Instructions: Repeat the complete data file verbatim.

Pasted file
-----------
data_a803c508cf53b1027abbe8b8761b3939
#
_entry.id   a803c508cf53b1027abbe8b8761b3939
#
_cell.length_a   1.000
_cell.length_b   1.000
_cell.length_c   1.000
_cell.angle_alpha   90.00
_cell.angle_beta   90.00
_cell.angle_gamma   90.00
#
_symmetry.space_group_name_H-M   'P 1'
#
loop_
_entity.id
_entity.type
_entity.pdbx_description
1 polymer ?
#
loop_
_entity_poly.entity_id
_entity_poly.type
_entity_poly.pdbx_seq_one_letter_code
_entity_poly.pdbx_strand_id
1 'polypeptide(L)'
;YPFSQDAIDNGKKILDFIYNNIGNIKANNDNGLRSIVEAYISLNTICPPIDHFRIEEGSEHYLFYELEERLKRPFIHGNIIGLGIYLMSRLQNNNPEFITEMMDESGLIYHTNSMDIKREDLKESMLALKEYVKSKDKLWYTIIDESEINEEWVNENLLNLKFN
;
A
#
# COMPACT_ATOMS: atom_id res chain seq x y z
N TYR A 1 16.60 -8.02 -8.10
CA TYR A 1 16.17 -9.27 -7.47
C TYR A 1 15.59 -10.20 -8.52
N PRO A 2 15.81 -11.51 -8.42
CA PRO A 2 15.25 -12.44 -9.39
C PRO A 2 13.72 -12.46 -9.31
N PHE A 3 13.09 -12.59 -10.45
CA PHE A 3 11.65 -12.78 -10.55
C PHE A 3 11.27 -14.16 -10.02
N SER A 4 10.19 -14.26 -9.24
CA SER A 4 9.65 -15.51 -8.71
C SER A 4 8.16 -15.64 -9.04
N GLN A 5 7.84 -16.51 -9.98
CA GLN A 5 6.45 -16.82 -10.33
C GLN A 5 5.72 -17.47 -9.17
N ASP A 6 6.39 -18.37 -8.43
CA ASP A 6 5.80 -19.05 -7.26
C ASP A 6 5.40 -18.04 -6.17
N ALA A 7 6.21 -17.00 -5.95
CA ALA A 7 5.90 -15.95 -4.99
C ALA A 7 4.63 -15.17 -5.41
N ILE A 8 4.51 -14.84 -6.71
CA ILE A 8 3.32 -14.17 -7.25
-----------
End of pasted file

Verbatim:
data_a803c508cf53b1027abbe8b8761b3939
#
_entry.id   a803c508cf53b1027abbe8b8761b3939
#
_cell.length_a   1.000
_cell.length_b   1.000
_cell.length_c   1.000
_cell.angle_alpha   90.00
_cell.angle_beta   90.00
_cell.angle_gamma   90.00
#
_symmetry.space_group_name_H-M   'P 1'
#
loop_
_entity.id
_entity.type
_entity.pdbx_description
1 polymer ?
#
loop_
_entity_poly.entity_id
_entity_poly.type
_entity_poly.pdbx_seq_one_letter_code
_entity_poly.pdbx_strand_id
1 'polypeptide(L)'
;YPFSQDAIDNGKKILDFIYNNIGNIKANNDNGLRSIVEAYISLNTICPPIDHFRIEEGSEHYLFYELEERLKRPFIHGNIIGLGIYLMSRLQNNNPEFITEMMDESGLIYHTNSMDIKREDLKESMLALKEYVKSKDKLWYTIIDESEINEEWVNENLLNLKFN
;
A
#
# COMPACT_ATOMS: atom_id res chain seq x y z
N TYR A 1 16.60 -8.02 -8.10
CA TYR A 1 16.17 -9.27 -7.47
C TYR A 1 15.59 -10.20 -8.52
N PRO A 2 15.81 -11.51 -8.42
CA PRO A 2 15.25 -12.44 -9.39
C PRO A 2 13.72 -12.46 -9.31
N PHE A 3 13.09 -12.59 -10.45
CA PHE A 3 11.65 -12.78 -10.55
C PHE A 3 11.27 -14.16 -10.02
N SER A 4 10.19 -14.26 -9.24
CA SER A 4 9.65 -15.51 -8.71
C SER A 4 8.16 -15.64 -9.04
N GLN A 5 7.84 -16.51 -9.98
CA GLN A 5 6.45 -16.82 -10.33
C GLN A 5 5.72 -17.47 -9.17
N ASP A 6 6.39 -18.37 -8.43
CA ASP A 6 5.80 -19.05 -7.26
C ASP A 6 5.40 -18.04 -6.17
N ALA A 7 6.21 -17.00 -5.95
CA ALA A 7 5.90 -15.95 -4.99
C ALA A 7 4.63 -15.17 -5.41
N ILE A 8 4.51 -14.84 -6.71
CA ILE A 8 3.32 -14.17 -7.25